So, 11 submitted short stories later, we got to May 2019. This was the criteria:

  • The story had to include the words MAYBE, MAYHEM, DISMAY, MAYOR and MAYONNAISE.
  • The story’s first word had to be an 11-letter word.
  • The story, at some point, had to include someone or something RUNNING.

The force must have been with me, this May as well, because my Bruce Springsteen-inspired story made it to the shortlist! Here it is….

boss

“Springsteen? Yeah, I know his music.” He took a sip of water and glanced around the restaurant.

She was relieved. A good start. She raised her wine glass to her lips and tasted the Pinot Noir. It was smooth, like Springsteen’s voice in I’m on Fire.

“He is a bit miserable though, isn’t he?” He shot her a quick look. “All those songs about struggle and loss?”

The Pinot caught in her throat and she coughed. He looked up from his menu with raised eyebrows.

“You disagree?”

She did not like his tone. It was too nonchalant. This was a highly important topic. A non-negotiable.

“Well,” she began, carefully. “He sings about the hardships of everyday life. And about his dismay at the contrast between dreams and reality. But he…”

“Like I said. Miserable.”

She bit her lip. This was not going well. Still, she would persevere. After all, Bruce had been telling her for years to look for that human touch, that two hearts are better than one, and most importantly, that faith will be rewarded. She would have faith. This one even looked like him. In the dim lighting of the restaurant. If she squinted.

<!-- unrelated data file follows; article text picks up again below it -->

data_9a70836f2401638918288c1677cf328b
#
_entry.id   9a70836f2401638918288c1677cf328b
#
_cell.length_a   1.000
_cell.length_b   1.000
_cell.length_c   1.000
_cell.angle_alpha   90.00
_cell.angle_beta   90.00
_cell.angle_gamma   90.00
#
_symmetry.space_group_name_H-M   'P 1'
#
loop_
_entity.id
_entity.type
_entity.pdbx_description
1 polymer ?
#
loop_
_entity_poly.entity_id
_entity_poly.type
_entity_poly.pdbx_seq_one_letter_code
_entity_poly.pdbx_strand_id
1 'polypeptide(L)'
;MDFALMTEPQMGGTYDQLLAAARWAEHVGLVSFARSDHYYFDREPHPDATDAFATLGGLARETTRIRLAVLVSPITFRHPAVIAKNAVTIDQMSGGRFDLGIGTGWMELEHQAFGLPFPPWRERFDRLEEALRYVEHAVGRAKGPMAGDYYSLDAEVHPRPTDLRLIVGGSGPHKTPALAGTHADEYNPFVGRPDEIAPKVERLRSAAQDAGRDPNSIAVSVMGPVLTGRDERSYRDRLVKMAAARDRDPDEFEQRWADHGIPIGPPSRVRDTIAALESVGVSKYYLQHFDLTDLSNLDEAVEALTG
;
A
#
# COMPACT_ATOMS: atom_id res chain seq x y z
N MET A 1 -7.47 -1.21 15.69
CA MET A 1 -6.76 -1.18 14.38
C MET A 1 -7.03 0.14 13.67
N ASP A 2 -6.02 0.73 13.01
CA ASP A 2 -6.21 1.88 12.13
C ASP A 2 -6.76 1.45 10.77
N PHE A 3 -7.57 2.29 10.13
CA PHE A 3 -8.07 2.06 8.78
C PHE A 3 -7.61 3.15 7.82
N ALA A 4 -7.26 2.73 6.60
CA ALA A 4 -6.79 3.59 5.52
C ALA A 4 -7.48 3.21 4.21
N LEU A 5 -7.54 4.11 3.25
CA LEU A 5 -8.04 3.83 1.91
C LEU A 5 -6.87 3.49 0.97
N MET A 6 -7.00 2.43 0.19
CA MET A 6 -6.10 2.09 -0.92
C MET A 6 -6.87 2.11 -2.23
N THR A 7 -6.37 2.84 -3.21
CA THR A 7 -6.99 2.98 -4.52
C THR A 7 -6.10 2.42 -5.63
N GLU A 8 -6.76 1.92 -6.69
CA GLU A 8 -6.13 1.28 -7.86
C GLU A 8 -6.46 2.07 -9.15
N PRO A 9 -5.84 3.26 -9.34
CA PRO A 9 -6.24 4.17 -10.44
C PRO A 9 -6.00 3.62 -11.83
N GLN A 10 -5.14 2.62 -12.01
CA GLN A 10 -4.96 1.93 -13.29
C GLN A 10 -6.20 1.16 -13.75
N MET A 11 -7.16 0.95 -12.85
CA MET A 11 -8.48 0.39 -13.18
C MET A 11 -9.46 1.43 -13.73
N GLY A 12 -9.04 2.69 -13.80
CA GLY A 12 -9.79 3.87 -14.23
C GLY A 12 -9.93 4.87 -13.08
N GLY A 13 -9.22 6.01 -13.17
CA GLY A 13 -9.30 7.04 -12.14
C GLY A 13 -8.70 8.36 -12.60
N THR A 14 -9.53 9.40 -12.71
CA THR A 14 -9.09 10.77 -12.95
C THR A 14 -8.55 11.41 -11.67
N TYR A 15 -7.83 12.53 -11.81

The waiter arrived. They ordered the seafood platter for two.

“Hold the garlic mayonnaise though,” he said, with a wink that she deliberately ignored.

“I don’t think you understand,” she frowned. “Springsteen…his music helps us escape the misery and the mayhem of this complex world we live in. He believes in a better future, in the real possibility of happiness!”

He looked at her, bemused. “You’re a proper fan then?”

“I am his biggest fan,” she emphasised, realising with every passing moment that, once again, her suitor was unsuitable.

This one was also oblivious. “I know they bestowed upon him a title of some sort. What was it? The King?”

She shook her head in disbelief. “That was Elvis.”

“Oh, right. Was he a Sir, then?” He seemed to be chuckling to himself and she wondered how someone so ignorant could also be so arrogant.

“You’re thinking of Elton John.” You idiot, she wanted to add.

“Mayor, perhaps?” He would not give up. She was running out of patience. Time to put herself out of this misery.